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Cornelius News

Discussing development…before the horse is out of the barn

 

Dec. 19. Public hearings on new developments were front and center at the Town Board meeting last night, reflecting growing awareness of how fast growth is changing the look and feel of Cornelius, as well as how we get around.

Additional public hearings on projects is a new thing in Cornelius town government. The issue arose when the new QT gas station and C-store going in at the old Acropolis site caught neighbors unaware. Now there are public hearings at the beginning of the development process, as well as at the end.

Last night’s town board meeting included three of those new hearings:

Five new homes on Queen

A five-home subdivision at Queen Street and McCall came before the town board. The 1.63-acre project is nearly landlocked unless Queen is extended. A cul de sac is an option, which, of course, doesn’t help with connectivity.

One of the issues here is the size of the lots vs. the size of potential buffers. Joy Dean, a neighbor, is three houses from the proposed extension of Queen into McCall. She expressed concern about the two houses on smaller lots, and whether the houses would be crowded into the property.  “This development has the possibility of enhancing our neighborhood…if he is sensitive to the history and character of our neighborhood, as far as I am concerned we can work together on this development.”

John Ogburn, the developer, did not attend the meeting. Neighbors expressed concern about conflicting information around buffers—and whether buffers are a good idea in the first place.

Jim Burns, whose property is adjacent to the proposed development, said some trees have been there for 70 years and should be saved.

Paul Badger, who lives on McCall, said he is in favor of single-family homes, but has concerns about size of lots, the size of the right of way for a new street and the adequacy of existing sewerage.

Rosemary Turner, who lives on Queen Street, said she hopes the developer considers the neighbors’ feelings. “We’re a neighborhood not a development,” she said

Joe Dean, who lives on Church Street, said the process might be flawed, in that he’s aware of only one neighbor having received a postcard notification from the town. He said information regarding buffers was unclear.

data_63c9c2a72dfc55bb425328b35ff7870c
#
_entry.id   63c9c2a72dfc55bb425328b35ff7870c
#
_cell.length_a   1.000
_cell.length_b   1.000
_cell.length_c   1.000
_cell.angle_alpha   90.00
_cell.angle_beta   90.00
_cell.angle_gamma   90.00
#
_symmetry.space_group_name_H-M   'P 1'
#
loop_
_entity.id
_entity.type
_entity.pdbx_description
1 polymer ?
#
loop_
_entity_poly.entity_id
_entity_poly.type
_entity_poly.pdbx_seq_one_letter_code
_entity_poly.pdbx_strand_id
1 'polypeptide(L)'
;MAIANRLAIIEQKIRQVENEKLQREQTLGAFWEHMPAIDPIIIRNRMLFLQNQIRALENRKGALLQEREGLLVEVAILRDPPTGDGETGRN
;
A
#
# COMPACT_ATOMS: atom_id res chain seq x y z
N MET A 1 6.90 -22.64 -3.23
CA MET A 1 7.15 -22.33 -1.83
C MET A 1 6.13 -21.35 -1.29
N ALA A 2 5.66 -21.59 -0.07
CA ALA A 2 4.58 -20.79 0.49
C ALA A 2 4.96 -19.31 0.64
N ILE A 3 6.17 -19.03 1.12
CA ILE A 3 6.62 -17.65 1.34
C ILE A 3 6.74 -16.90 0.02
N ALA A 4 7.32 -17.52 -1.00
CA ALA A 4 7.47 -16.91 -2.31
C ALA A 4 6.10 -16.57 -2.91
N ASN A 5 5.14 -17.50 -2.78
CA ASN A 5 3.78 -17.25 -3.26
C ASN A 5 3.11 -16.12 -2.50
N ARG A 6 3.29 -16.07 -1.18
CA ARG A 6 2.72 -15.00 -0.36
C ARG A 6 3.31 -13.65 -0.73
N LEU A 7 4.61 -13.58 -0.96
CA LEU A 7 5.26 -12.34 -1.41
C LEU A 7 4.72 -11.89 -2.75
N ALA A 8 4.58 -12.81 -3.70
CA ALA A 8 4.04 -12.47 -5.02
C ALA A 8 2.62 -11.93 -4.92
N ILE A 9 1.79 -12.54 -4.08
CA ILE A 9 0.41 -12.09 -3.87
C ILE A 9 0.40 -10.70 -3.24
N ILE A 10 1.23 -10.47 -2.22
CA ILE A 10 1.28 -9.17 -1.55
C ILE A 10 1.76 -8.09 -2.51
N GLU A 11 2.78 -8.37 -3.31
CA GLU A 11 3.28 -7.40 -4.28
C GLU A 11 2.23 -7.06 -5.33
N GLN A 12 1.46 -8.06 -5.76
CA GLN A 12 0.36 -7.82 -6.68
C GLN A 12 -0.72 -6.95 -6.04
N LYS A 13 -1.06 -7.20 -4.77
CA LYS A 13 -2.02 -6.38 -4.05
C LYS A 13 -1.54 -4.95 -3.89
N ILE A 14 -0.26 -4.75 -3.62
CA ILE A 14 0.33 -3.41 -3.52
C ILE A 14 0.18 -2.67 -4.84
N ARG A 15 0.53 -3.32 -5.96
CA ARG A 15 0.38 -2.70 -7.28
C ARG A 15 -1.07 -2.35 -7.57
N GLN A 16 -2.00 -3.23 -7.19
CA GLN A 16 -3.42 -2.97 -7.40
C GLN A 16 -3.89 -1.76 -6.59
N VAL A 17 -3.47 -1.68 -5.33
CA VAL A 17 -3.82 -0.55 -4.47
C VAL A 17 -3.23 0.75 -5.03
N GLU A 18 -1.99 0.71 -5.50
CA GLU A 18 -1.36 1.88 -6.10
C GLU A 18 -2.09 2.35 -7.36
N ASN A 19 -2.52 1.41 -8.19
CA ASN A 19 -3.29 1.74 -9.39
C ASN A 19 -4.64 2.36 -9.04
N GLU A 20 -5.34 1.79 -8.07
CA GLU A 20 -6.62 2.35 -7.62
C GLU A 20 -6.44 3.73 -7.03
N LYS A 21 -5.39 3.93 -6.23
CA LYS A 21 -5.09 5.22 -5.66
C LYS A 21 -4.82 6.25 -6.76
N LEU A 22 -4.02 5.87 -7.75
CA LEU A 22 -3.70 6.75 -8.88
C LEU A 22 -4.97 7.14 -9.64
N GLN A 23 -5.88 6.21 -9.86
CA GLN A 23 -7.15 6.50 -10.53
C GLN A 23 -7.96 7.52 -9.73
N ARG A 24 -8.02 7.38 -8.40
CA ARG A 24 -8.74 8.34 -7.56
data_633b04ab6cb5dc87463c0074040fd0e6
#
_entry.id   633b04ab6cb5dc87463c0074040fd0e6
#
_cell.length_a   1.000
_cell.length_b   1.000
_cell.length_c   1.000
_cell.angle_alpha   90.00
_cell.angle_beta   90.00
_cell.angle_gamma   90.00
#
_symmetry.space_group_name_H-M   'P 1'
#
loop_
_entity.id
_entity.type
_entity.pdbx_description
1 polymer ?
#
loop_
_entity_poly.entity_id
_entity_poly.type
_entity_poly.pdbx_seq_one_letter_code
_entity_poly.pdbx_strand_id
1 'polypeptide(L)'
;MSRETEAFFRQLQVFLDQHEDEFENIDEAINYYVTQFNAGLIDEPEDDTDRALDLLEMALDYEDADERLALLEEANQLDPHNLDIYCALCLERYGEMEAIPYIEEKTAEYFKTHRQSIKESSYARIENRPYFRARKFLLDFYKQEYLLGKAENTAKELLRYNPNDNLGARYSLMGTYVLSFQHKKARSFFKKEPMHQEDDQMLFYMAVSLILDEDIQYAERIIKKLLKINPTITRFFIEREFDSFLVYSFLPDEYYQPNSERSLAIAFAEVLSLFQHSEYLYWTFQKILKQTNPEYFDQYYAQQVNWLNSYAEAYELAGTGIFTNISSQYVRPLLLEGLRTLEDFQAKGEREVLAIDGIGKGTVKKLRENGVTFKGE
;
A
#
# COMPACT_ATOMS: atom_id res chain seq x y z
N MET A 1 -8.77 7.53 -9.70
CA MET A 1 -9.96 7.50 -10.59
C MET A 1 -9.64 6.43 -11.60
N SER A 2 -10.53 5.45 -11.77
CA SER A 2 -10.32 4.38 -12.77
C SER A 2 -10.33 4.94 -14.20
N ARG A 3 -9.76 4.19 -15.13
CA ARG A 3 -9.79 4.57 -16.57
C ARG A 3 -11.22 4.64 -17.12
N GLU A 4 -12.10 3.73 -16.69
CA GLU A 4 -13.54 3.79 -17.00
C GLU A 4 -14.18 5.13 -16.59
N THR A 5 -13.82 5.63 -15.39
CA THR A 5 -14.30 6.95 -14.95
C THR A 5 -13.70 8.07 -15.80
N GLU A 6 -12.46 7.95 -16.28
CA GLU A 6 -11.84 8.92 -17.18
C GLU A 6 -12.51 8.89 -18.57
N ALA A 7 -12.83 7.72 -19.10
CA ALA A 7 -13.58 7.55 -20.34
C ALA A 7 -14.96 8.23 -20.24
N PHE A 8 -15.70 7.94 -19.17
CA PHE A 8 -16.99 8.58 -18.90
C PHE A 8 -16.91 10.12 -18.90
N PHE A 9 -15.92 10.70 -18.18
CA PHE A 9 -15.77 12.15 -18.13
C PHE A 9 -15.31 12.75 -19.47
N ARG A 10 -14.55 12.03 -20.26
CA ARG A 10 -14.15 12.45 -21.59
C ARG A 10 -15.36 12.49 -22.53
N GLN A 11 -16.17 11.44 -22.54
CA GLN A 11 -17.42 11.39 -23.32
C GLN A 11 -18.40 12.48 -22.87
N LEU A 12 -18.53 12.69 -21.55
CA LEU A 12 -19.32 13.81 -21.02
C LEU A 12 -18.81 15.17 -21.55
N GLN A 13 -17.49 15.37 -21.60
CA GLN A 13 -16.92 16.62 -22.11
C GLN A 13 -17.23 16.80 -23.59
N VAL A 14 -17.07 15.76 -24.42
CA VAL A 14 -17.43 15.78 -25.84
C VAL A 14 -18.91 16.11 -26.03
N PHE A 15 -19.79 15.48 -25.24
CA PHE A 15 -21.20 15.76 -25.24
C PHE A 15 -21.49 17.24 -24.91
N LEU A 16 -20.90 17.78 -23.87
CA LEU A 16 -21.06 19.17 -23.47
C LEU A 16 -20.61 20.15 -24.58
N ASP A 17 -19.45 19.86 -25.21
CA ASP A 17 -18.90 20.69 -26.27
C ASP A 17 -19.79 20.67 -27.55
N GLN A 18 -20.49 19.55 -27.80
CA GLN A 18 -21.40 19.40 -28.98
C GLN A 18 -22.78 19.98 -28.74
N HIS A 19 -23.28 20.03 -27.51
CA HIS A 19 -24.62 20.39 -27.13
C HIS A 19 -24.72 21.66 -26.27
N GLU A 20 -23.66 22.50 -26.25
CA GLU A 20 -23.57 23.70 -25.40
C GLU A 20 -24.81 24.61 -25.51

DB Holdings

This project, at 18705 and 18831 Statesville Road includes the old Lake Norman Tire & Auto building. What it does is officially connect the two properties which meet at a creek to the rear of the properties. Auto sales are already permitted on the northern piece but have not been built. The existing stand along auto-repair on the Southern piece is non-conforming to the current code and therefore any changes, including expansion, cannot be permitted. Connecting the two properties would combine the permitted auto sales with the auto-repair property thus making it conforming (if agreed by the BOC). The combination would allow for expansion of the currently non-conforming auto-repair business to the South of the Archer propane property (which may be the new Hertz rental car location).  The project comes before the Planning Board Jan. 8.

Grace Covenant Church

The hearing has to do with an expansion  on Grace Covenant’s 19.75 acre tract directly adjacent to the church. The project would cover 25,200 square feet and include offices and classroom space as well as a gym. The existing offices would move from across Hwy. 21 to the new building. This project also comes before the Planning Board Jan. 8.

What the new Mayor Pro Tem says

“Last night were great examples of the new Board of Commissioners Public Input meeting that has been added at the beginning of the permitting process. The Commissioners, who will make the final determination following a second public input, are informed of a proposed development by staff, and are given the chance to hear from the developer and the citizens. This allows Commissioners time to consider the pros and cons, and to get answers to any questions and concerns, about a development in a timely fashion before the final vote is taken. It also allows the citizens a stronger voice by being able to interact with the Commissioners sooner rather than later in the process,” said Dr. Mike Miltich, the new Mayor Pro Tem.

He was sworn in last night with his wife Ann holding The Bible and children at his side.

And in PARC news

Scott Higgins was reappointed chairman of the Parks Arts Recreation & Culture Board. The town commission also approved fee increases for tournaments at Westmoreland Athletic Complex. The fees will not affect individuals.

Budget conversations begin

Have you started planning 2019 yet? The town is already looking at it. Mayor Woody Washam will host the 2018-19 Budget Retreat March 7-8 at the Graylyn Conference Center in Winston-Salem. Attendees include the board manager and staff; citizens may attend as well. The first public hearing on the budget is May 21.

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